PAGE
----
by Disney Magic Diva
It was years in the making, months of testing, and finally, in late September 2019 Disney’s Skyliner transportation system opened. As a testament to its popularity, in just over a month of operations, the Skyliner transported over a million guests! But as you may have heard, there have also been dismal failures. After less than a week of operation, it suffered an “accident” where thankfully no one was seriously injured, but many guests were left stranded for hours.
On our last visit to Walt Disney World, we purposely chose Pop Century Resort so we could use the Skyliner. We had waited for so many months and watched the construction and were excited to try this new “magical flight” mode of transportation.
First, it’s important to know where the Skyliner travels. It’s not from all resorts or to all parks. The Disney Skyliner travels from four resorts: Disney’s Caribbean Beach, Disney’s Riveria Resort, Disney’s Pop Century Resort and Disney’s Art of Animation Resort. There are, however, only 3 resort stations because Art of Animation and Pop Century share a Skyliner station (located on the bridge between the 2 resorts). The station at Caribbean Beach serves as a hub, and you can transfer from one line to another there. The station at Riveria is expected to open when the resort opens in December 2019. For now the Skyliner does not stop at that station; rather, it just glides on through to the next stop.
As for parks, both Epcot and Hollywood Studios offer Skyliner transportation. The Epcot station is near the International Gateway near World Showcase. Keep this in mind if you choose to use the Skyliner to travel to Epcot. If you’re in a rush for a Soarin’ FastPass, for instance, you may be better off taking a bus so you enter at the front of the park.
With that quick background about the Skyliner, here’s what we learned.
Loading and unloading from the Skyliner is a breeze. The platform you stand on is at the same height as the gondola floor, so it’s super easy to step on and off. Have a stroller? No need to fold it up! Just roll on and go! Inside the gondola, there are benches on both sides. You can choose to ride either facing forward or facing backward, similar to riding the PeopleMover in Magic Kingdom.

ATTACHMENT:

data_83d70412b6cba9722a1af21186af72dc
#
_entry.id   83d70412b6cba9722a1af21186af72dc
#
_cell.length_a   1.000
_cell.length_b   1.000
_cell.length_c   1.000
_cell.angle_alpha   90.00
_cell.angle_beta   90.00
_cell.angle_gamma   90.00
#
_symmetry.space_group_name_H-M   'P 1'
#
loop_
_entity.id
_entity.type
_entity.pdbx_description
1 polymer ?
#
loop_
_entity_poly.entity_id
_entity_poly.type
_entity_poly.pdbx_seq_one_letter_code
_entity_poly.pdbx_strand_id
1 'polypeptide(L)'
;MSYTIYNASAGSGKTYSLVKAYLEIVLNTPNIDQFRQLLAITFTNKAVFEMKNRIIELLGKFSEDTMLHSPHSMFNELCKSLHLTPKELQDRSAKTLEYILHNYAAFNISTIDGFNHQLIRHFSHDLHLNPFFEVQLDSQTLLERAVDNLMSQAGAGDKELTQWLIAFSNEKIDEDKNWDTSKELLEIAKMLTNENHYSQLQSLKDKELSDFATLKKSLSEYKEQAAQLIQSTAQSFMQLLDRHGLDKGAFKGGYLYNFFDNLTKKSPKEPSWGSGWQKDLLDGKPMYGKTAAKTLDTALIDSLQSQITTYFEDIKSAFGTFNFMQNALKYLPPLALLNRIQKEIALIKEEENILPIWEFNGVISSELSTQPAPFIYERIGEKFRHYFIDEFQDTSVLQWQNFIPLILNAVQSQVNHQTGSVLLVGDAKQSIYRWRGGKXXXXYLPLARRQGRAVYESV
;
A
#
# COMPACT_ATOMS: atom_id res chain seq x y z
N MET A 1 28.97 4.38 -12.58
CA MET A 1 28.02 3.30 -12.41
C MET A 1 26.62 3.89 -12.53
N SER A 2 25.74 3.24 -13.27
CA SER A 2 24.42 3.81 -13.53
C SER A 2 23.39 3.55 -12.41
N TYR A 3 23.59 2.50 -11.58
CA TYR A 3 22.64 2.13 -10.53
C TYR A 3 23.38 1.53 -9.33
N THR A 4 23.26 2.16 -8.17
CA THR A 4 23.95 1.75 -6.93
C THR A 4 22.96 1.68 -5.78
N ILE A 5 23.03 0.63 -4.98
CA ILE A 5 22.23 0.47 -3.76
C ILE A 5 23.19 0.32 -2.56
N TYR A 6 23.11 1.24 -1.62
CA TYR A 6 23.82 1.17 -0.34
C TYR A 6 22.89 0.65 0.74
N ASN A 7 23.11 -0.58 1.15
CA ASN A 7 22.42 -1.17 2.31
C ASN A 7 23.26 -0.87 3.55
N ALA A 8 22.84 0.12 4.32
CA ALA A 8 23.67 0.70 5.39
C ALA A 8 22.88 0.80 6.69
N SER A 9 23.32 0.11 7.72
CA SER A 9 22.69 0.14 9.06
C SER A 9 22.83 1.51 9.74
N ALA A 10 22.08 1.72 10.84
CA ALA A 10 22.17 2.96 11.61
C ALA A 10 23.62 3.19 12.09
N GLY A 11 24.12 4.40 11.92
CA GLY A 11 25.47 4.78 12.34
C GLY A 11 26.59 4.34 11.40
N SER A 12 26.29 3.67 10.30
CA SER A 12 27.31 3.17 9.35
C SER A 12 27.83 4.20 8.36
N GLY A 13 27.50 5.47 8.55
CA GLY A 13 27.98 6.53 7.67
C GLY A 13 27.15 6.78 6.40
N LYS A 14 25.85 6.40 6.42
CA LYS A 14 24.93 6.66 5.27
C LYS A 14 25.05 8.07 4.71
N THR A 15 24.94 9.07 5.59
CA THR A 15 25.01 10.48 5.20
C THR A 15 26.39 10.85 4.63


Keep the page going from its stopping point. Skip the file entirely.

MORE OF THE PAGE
There is a separate line for wheelchairs and EVCs. When we transferred at the Caribbean Beach station, we noticed there was a separate loading zone for guests in wheelchairs and EVCs. If you are using such a mobility device, look for the special loading zone. Cast members can pull a gondola off the line to allow you more time to load, then they can send your gondola back to the regular sequence.
The wrapped gondolas are cute but don’t give great views. We were so excited to get a super cute Toy Story gondola, but then a little disappointed that the view was somewhat obstructed from the decorative wrap. We also had a chance to ride in an unwrapped gondola, and the views were remarkably clearer.
The views include a lot of backstage time. But don’t get super excited about seeing spectacular views. Much of what you see from the gondola (at least from Pop Century to Epcot) is backstage. Parking lots. Roads. Warehouses. And underneath you is a gravel (or maybe it was paved – it’s hard to tell from up high) road/pathway. I’m certain this is a safety precaution so in the event of an emergency evacuation rescue vehicles can reach you, but it really was a surprise and makes for a disappointing view. Of course, there are some nice views – we flew over Hourglass Lake and the rooftops of Caribbean Beach Resort – but much of it is less than impressive.
There are emergency buttons and provisions in each gondola. As far too many people learned firsthand, there is an emergency call button in the gondola. There’s also, we discovered from those who were stranded in the September accident, an emergency provision kit with water, cups, cool packs, a whistle, glow stick, and paper and pencil. (There were many complaints about these provisions – perhaps Disney will change their contents.) No one expects to be stranded for hours, but if you have anxiety about heights, confined places, or a health condition that would make it difficult for you to be stranded, you may want to reconsider using the gondolas. I know the thought of being stuck there for hours with small children would concern me!
So, what’s your opinion? The Disney Skyliner seems to elicit strong opinions from many people – what’s yours? Will you be riding?
Remember, whichever mode of transportation you choose to use around the parks, Patricia at All for Dreams Travel can help plan a magical trip! Contact her for a FREE quote!
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